Conowingo Dam, Maryland, photography workshop, photo tour

The Eagles of Conowingo

Every winter, 100 – 200 Bald Eagles gather at Conowingo Dam, along the lower Susquehanna River in northern Maryland, to feast on fish sucked through the giant turbines of this dam. It generates electricity for the Baltimore area. Travel to Conowingo Dam with us to see nature at its absolute best. Rent a lens from The Photo Center in Brick for a weekend and join us on this fantastic adventure.   Eagles sit in the trees behind us as we wait for the eagles to fly down to the waters to catch their meal. Photograph as the Eagles grab the fish, and all the other eagles take flight to fight to take it away. Incredible photography happens here at Conowingo Dam, with your instructor by your side to guide you in getting stunning images.

We will spend two days photographing eagles. We have a blast on this one, but dress warmly. It is usually in the ’40s around this time of year. Hot packs for hands and feet are supplied, as well as photography instruction and hotel accommodations (double occupancy). We will also do night photography for those who want to join us.

It’s not just eagles. We do sunset and night photography!

What’s Included in the Tour:

This is a rain-or-shine event unless very severe weather is forecast. Friday thru Sunday

Hotel Accomadations (double occupancy) –  3 days/2 nights.

All meals, snacks, and bottled water.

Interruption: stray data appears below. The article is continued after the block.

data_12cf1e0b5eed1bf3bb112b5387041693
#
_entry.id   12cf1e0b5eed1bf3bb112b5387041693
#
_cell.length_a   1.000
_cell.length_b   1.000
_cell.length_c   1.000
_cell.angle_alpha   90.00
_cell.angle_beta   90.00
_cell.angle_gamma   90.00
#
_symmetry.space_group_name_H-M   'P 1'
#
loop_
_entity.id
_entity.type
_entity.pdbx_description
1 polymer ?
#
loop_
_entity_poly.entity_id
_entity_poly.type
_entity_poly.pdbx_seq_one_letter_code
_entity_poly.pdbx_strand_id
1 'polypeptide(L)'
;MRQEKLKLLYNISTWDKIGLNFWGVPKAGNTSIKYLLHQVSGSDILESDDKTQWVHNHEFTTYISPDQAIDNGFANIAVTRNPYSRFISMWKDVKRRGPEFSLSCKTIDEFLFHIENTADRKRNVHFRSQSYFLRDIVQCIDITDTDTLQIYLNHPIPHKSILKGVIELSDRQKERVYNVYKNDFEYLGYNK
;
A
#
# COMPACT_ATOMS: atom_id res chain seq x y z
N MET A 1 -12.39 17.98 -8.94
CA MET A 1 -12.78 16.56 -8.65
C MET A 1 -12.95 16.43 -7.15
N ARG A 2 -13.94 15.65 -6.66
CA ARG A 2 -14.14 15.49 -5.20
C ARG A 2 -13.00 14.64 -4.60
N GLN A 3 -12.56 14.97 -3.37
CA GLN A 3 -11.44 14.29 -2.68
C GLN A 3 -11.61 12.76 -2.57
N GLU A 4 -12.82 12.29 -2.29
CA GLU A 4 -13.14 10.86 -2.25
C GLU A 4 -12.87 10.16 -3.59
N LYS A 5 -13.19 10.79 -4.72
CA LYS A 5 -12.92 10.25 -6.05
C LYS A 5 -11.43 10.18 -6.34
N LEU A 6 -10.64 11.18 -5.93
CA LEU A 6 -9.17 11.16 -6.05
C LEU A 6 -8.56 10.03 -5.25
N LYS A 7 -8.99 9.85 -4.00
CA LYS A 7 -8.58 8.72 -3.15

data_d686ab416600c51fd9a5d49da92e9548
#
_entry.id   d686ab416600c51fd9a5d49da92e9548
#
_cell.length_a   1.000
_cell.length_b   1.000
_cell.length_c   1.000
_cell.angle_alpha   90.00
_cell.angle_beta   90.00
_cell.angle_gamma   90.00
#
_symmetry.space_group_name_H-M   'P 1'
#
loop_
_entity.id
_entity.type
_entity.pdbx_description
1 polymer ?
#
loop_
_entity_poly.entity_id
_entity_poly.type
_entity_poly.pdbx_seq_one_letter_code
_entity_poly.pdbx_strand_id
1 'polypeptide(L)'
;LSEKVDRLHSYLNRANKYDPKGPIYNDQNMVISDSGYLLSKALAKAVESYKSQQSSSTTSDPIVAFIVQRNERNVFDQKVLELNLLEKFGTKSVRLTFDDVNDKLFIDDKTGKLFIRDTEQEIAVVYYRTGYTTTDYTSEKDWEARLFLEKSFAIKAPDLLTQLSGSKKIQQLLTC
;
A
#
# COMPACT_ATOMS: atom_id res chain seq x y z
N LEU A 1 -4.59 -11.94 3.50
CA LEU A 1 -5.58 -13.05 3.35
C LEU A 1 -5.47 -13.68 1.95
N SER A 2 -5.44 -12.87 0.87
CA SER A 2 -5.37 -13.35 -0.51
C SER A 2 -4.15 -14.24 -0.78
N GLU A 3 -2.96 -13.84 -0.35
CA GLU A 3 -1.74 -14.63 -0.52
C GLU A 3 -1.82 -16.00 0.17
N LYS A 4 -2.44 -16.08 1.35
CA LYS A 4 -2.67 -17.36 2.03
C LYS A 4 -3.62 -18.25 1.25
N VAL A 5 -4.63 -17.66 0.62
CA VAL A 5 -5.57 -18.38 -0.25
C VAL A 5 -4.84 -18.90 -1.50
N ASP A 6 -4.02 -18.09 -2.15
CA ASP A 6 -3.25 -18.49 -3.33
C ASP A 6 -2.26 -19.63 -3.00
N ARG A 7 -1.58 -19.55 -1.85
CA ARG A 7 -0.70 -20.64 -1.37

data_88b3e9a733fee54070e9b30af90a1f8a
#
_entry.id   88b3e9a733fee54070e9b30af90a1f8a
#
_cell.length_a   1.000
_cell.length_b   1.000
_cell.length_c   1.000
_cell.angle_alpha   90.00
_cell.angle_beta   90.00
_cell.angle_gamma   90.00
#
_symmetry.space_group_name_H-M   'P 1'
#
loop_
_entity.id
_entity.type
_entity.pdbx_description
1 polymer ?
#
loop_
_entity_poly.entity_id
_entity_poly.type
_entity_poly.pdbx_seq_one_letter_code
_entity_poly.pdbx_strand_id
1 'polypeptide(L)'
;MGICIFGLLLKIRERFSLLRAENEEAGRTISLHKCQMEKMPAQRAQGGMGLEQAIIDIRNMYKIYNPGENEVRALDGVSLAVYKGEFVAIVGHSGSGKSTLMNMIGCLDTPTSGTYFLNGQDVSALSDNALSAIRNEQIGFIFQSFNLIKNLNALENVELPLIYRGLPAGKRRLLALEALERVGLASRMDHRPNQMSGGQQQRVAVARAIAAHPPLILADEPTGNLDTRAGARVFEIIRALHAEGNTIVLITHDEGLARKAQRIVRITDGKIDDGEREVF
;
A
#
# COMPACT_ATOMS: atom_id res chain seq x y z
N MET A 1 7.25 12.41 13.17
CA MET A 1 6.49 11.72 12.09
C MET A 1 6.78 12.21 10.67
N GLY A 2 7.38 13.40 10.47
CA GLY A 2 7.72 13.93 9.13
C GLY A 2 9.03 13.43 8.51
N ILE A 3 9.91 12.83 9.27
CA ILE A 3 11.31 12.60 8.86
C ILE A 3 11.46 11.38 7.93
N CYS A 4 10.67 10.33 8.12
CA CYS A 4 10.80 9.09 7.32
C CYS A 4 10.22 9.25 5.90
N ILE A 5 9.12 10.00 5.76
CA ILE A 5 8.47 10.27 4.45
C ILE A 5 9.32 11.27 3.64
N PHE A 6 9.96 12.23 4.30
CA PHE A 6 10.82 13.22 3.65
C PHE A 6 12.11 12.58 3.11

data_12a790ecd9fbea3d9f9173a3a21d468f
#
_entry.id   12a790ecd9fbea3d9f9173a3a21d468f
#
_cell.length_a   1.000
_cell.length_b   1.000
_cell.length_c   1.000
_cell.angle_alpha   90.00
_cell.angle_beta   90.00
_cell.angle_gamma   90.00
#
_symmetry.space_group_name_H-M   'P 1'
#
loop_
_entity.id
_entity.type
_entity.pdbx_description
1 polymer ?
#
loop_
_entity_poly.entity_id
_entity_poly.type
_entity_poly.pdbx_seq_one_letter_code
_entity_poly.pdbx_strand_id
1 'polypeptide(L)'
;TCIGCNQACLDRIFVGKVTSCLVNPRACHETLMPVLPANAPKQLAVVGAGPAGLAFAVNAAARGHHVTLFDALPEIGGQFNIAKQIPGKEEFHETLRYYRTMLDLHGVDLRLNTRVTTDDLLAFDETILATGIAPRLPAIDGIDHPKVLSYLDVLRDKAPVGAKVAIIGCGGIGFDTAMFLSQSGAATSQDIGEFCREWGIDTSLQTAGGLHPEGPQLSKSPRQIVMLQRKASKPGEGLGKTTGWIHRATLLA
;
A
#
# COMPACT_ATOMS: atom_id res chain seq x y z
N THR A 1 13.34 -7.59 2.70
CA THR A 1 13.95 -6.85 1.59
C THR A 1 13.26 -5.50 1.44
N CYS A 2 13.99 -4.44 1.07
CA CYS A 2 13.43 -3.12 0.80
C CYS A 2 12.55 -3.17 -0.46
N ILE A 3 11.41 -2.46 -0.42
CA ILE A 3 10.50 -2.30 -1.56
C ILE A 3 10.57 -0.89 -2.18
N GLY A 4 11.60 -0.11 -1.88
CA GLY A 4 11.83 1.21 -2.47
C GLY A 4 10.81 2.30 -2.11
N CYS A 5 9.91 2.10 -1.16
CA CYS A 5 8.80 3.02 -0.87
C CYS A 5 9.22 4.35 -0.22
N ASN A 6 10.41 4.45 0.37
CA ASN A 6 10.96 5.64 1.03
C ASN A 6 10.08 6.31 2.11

In-depth photography instruction and critiques. Free access to our Zoom lessons after the tour.

Hand and foot warmers.

Bring a folding chair.

Price: $650.00

What is not Included: Travel insurance and transportation, food, and gratuities.

THE EAGLES AT CONOWINGO DAM

The eagle population at this location peaks between November and December. Well over 100 Bald Eagles gather at Conowingo Dam, along the lower Susquehanna River in northern Maryland, to feast on fish every winter. When the sirens go off, the gates will open, and the fish are then sucked through the giant turbines, and it’s time for the feeding frenzy. You do not want to miss an opportunity to enjoy this incredible nature. Photographers come from all over to get their best eagle images. Extra Eyes Photo Tours has a great weekend tour during peak eagle time every November. Dress warm and buy hot pockets from the sporting goods store to put in your gloves and shoes.